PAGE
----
MAY 30, 2018 5:56 PM PDT

Peculiar Neutron Star is Both Far Away and Lacking a Companion

WRITTEN BY: Anthony Bouchard

1E 0102.2-7219 is the name given to a newly-discovered neutron star that astronomers discovered while observing the distant reaches of outer space with NASA’s Chandra X-ray telescope and the Very Large Telescope (VLT) in Chile.

A composite image showing 1E 0102.2-7219 in all its glory.

Image Credit: X-ray (NASA/CXC/ESO/F.Vogt et al); Optical (ESO/VLT/MUSE & NASA/STScI)

Residing approximately 200,000 light years away from Earth in the Small Magellanic Cloud, 1E 0102.2-7219 doesn’t have a stellar companion like many other neutron stars do and sports a lower magnetic field than astronomers expected.

A paper describing the findings can be found in the journal Nature Astronomy.

A statement released by NASA this week explains how the supernova explosion that created 1E 0102.2-7219 transpired almost two millennia ago. The composite image above depicts a colorful gas ring expansion consistent with the explosion’s blast wave.

Astronomers purportedly know of at least ten objects in the Milky Way that are like 1E 0102.2-7219 regarding its oxygen-rich composition and distinctive characteristics. Nevertheless, it’s the first stellar object of its kind to present itself outside of the Milky Way.

Related: Do neutron star collisions create the heaviest elements?

If you look closely, you’ll notice how the neutron star seems is offset from the center of the gas ring expansion. Astronomers are still trying to figure out why this is the case, but at least two potential theories come to mind.

One of the theories proposes that forces from the initial explosion sent the neutron star drifting in one direction, while another suggests that the object was always in motion and continues to move.

Neither theory comes without its complications, but astronomers are still in the middle of working out the kinks. NASA implies that additional research with the help of more observatories – perhaps like the upcoming James Webb Space Telescope – may shed light on some much-needed answers.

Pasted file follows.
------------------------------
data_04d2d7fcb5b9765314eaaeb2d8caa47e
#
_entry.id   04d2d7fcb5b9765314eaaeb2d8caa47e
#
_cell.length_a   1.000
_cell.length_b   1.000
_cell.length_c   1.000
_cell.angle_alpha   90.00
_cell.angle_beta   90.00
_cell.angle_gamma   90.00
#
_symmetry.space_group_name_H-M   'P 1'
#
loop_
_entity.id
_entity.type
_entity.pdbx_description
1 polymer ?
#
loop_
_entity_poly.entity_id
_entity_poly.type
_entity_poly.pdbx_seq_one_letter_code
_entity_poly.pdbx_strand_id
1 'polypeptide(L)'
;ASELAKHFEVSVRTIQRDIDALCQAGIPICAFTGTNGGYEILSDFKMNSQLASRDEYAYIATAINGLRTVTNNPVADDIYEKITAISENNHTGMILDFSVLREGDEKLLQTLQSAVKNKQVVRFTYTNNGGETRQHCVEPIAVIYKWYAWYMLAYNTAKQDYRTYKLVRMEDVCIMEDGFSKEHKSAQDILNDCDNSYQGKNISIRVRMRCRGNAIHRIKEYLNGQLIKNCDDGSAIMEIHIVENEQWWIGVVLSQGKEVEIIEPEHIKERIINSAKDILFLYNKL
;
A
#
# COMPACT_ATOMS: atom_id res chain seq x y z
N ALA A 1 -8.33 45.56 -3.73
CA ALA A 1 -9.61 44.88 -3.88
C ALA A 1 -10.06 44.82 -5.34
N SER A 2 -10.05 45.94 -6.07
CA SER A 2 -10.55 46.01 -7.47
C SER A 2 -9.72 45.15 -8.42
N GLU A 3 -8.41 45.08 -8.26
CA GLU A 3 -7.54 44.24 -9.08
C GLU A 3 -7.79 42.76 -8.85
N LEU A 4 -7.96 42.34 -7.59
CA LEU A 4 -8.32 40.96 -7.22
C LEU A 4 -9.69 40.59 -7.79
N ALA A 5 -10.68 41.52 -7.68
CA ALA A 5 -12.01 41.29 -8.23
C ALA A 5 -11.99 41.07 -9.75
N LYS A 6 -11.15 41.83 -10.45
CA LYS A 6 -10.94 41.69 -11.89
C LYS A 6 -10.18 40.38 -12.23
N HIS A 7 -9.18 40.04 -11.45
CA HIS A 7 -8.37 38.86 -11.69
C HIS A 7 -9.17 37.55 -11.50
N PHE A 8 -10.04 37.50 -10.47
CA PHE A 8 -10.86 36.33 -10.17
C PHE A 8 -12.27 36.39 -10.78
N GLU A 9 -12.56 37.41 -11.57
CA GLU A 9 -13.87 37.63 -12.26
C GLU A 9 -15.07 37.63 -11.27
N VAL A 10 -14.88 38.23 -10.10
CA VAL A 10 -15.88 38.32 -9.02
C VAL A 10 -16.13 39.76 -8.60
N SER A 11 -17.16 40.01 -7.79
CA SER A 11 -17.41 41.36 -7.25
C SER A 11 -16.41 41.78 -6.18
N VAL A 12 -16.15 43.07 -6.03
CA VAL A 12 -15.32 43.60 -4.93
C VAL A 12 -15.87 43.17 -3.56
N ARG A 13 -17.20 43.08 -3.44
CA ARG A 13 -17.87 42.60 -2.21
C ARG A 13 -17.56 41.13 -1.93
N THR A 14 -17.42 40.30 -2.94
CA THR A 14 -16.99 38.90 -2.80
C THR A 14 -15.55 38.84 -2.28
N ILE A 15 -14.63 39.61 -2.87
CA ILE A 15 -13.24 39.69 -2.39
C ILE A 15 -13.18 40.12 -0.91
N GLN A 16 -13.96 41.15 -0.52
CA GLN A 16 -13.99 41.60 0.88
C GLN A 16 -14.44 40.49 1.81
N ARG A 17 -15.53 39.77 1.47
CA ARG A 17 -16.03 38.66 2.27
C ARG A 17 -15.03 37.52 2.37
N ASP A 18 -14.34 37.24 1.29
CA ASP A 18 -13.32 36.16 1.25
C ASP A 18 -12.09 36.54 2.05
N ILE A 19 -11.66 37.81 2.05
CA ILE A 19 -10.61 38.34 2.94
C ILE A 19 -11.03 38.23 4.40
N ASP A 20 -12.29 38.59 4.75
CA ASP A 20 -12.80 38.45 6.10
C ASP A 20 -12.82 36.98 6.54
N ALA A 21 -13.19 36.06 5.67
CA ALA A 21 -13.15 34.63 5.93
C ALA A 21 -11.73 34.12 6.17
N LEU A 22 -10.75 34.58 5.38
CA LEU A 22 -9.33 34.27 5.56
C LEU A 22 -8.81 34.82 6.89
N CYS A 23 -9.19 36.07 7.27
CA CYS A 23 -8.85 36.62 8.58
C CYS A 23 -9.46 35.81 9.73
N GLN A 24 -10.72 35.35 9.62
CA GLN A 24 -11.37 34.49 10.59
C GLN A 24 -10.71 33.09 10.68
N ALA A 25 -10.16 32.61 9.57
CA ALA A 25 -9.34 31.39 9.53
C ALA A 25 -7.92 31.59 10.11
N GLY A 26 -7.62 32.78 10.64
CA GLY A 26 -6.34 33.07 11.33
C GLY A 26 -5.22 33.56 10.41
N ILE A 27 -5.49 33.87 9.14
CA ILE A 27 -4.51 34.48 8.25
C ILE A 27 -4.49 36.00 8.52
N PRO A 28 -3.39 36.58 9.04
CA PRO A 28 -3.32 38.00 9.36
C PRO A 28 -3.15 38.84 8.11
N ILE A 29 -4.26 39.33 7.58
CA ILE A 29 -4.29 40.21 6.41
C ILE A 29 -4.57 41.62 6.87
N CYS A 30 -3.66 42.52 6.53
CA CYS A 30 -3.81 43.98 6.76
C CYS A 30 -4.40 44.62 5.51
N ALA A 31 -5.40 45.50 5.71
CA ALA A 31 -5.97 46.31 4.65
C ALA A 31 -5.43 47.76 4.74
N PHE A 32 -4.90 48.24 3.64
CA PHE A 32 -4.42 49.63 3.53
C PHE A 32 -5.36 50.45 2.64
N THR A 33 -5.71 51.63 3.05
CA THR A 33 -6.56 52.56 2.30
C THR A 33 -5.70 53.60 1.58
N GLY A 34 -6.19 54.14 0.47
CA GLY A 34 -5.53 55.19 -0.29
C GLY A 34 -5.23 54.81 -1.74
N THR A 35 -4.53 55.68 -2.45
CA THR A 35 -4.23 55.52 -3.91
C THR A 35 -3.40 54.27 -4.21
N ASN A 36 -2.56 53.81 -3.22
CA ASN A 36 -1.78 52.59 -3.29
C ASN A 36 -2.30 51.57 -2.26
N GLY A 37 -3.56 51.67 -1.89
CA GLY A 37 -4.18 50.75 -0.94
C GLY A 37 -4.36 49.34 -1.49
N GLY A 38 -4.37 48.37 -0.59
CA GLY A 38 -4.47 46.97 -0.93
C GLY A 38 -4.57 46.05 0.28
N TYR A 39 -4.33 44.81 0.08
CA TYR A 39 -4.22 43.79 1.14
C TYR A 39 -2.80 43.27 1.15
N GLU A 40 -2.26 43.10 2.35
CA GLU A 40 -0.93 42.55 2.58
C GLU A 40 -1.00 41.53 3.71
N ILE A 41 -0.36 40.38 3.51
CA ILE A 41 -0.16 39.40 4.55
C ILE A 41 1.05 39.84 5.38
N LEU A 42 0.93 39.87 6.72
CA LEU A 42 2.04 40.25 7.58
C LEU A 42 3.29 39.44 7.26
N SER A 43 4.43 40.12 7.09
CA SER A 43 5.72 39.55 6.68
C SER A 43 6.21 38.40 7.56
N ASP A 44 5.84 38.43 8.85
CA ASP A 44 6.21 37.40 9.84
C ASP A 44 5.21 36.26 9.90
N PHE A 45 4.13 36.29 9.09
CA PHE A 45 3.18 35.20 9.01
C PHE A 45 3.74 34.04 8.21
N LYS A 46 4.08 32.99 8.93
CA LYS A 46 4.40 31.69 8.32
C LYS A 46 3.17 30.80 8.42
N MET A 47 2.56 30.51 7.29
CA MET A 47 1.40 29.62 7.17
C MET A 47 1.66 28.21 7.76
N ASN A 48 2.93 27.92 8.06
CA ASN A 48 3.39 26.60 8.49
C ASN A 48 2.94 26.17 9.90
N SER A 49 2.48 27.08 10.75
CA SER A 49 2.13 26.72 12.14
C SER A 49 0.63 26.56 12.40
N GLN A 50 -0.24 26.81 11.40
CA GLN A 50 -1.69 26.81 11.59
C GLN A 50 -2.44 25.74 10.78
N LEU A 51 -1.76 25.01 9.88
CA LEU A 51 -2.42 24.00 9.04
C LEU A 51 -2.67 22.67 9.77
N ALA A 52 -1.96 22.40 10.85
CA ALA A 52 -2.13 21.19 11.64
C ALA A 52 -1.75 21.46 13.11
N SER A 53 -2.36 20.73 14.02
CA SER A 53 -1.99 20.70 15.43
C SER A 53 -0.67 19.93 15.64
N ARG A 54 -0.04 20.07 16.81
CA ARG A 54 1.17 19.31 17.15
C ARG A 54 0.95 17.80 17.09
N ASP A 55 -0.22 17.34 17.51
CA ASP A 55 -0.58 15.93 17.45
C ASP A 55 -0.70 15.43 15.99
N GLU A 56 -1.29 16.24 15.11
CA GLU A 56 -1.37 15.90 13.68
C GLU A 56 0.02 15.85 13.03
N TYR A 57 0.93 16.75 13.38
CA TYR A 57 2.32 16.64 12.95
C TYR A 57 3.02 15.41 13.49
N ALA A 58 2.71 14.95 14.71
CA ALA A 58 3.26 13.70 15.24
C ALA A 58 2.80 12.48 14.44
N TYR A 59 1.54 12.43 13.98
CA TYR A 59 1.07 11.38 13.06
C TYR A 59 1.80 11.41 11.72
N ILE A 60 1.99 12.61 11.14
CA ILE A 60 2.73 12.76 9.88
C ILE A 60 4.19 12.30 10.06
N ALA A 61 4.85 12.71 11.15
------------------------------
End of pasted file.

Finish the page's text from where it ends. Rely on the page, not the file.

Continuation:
Related: Hubble spies on the source of neutron star-driven gravity waves

Until then, the finding will remain a fascinating enigma.

Source: NASA

About the Author
  • Fascinated by scientific discoveries and media, Anthony found his way here at LabRoots, where he would be able to dabble in the two. Anthony is a technology junkie that has vast experience in computer systems and automobile mechanics, as opposite as those sound.
You May Also Like
DEC 08, 2019
Space & Astronomy
DEC 08, 2019
SpaceX Just Resupplied the International Space Station Again
The International Space Station is poised to receive some much-needed new supplies and science experiments today, a feat made possible by a routine resuppl
DEC 15, 2019
Space & Astronomy
DEC 15, 2019
Boeing's Starliner Capsule 'Ready' for First Test Flight
NASA is enthusiastic about bringing crewed space launches back to American soil very soon, and with the help of its Commercial Crew program, at least two s
DEC 30, 2019
Space & Astronomy
DEC 30, 2019
How SpaceX's Crew Dragon Will Operate, From Start to Finish
It’s no mystery by now that SpaceX is working hard to earn the right to ferry astronauts to the International Space Station via NASA’s Commerci
FEB 02, 2020
Space & Astronomy
FEB 02, 2020
Everything You Need to Know About Solar Orbiter
The Sun is something you see every day when you look up at the daytime sky, but despite residing right in plain sight, there’s still so much about th
FEB 23, 2020
Space & Astronomy
FEB 23, 2020
NASA Resolves a Minor Hiccup with Voyager 2 Spacecraft's Performance
After spending more than four decades in outer space, NASA’s Voyager 2 spacecraft officially left the heliosphere ...
FEB 25, 2020
Space & Astronomy
FEB 25, 2020
What Would Happen if We Sent a Spacecraft Into the Sun?
In 2018, NASA launched the Parker Solar Probe to get its closest look at the Sun yet. The probe gets as close as about 6.2 million kilometers from the Sun&
Loading Comments...